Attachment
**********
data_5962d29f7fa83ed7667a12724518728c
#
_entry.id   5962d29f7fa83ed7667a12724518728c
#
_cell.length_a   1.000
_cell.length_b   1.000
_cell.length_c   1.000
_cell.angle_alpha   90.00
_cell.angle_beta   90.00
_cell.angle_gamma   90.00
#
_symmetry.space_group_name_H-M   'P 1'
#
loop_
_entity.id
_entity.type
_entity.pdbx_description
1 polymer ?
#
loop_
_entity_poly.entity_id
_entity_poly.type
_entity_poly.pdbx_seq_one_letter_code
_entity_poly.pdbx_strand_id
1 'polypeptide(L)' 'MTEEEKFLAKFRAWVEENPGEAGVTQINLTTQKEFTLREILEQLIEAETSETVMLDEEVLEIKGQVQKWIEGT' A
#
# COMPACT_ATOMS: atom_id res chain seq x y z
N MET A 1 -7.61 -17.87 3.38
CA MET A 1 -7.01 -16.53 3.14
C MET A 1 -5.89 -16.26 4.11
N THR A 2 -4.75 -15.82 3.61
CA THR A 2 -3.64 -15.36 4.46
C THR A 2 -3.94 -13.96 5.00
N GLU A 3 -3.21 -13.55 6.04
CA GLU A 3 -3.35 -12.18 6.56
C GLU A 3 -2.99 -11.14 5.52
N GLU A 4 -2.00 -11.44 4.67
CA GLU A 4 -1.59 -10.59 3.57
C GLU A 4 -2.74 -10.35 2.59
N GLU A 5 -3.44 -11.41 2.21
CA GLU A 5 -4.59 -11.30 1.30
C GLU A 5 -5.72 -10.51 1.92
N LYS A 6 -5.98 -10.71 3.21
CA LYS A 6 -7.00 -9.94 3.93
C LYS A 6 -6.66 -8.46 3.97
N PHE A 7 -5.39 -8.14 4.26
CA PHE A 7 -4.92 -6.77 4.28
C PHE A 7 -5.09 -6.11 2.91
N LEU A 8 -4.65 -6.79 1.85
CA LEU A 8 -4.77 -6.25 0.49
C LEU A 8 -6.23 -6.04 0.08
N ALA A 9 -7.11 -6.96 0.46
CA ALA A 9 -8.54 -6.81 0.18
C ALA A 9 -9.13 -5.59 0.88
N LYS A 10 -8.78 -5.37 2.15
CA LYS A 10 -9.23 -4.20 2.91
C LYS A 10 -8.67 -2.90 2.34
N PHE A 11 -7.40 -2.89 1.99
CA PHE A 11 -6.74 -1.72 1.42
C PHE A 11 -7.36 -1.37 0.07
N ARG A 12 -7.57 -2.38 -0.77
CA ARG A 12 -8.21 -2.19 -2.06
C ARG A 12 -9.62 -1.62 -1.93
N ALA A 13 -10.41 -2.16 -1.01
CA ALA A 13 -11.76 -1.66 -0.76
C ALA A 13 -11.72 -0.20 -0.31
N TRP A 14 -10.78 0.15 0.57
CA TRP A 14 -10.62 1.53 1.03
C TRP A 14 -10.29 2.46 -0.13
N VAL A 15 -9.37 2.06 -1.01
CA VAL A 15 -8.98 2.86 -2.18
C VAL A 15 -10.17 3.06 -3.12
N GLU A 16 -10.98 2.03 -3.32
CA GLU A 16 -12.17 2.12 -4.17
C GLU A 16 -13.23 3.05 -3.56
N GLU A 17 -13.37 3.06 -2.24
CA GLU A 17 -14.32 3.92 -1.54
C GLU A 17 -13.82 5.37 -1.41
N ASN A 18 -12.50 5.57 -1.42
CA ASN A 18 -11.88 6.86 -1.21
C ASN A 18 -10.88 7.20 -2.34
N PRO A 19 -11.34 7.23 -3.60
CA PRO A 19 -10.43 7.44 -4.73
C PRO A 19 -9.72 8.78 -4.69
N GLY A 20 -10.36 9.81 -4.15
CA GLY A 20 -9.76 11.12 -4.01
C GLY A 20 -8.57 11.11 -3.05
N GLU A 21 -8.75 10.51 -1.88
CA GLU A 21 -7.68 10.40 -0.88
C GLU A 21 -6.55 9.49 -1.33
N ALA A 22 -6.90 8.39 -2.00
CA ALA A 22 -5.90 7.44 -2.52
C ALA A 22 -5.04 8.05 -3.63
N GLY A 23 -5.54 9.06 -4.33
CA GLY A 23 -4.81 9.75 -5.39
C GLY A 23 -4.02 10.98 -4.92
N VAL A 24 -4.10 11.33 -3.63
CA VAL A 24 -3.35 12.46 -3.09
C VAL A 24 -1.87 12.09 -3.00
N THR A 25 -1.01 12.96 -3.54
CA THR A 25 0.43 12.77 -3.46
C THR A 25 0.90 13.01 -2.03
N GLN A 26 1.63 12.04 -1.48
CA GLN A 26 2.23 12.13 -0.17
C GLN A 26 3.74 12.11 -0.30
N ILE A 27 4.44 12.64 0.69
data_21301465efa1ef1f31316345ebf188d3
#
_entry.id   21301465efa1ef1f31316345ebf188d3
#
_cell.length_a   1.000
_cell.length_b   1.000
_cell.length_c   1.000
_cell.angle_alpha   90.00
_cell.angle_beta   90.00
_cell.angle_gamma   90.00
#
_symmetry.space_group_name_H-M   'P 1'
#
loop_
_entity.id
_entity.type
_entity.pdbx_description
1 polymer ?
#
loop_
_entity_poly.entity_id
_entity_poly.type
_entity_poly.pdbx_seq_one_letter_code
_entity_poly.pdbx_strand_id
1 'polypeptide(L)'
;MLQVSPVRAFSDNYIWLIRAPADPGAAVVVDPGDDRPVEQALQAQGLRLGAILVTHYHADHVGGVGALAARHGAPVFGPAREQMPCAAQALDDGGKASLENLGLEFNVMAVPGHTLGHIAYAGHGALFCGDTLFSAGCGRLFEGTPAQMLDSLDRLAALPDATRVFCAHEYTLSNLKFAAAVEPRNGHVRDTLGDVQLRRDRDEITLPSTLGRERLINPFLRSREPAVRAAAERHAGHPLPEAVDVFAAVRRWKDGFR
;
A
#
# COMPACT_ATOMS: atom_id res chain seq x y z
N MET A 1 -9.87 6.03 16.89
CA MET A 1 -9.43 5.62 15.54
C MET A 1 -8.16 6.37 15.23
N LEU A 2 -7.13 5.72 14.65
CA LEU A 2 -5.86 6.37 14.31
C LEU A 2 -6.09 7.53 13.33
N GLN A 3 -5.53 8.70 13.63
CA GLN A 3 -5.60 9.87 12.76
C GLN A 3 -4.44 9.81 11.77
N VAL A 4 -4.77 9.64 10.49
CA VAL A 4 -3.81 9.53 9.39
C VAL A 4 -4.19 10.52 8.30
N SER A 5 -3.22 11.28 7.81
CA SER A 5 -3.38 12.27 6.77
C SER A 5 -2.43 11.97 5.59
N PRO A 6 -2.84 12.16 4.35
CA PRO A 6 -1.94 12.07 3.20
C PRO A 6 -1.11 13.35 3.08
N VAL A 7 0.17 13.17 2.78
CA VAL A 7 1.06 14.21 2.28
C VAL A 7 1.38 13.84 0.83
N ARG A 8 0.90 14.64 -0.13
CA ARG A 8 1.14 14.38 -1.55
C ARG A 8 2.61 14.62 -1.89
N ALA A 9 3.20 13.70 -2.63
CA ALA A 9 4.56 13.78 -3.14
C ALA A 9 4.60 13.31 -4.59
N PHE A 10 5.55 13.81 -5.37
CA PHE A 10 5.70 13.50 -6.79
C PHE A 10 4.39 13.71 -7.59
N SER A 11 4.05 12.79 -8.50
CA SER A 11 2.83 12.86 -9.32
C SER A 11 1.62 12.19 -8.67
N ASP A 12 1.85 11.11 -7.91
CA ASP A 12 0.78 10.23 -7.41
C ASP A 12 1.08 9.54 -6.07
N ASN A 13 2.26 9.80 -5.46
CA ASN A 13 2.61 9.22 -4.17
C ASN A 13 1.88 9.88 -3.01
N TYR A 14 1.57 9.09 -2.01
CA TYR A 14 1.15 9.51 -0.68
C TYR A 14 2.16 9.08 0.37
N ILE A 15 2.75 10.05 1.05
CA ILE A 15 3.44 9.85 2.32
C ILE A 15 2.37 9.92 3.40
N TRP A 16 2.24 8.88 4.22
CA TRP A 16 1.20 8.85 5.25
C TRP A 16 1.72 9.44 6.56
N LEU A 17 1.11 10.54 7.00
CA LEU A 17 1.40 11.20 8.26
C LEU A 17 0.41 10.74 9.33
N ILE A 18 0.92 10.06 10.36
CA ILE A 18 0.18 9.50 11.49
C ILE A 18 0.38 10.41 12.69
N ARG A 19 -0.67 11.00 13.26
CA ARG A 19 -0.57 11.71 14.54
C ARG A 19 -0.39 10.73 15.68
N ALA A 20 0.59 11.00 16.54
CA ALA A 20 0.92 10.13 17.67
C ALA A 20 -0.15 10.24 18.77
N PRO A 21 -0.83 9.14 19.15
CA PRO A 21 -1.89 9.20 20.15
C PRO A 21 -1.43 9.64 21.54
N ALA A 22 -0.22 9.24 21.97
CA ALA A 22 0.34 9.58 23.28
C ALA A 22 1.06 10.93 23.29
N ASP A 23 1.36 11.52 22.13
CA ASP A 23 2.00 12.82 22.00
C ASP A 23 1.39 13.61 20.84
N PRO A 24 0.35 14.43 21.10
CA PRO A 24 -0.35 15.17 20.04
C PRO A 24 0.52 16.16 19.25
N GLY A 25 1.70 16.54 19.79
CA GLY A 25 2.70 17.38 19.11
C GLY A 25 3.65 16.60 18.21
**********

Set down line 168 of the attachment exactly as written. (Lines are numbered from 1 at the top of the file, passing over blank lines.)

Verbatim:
CA SER A 11 2.83 12.86 -9.32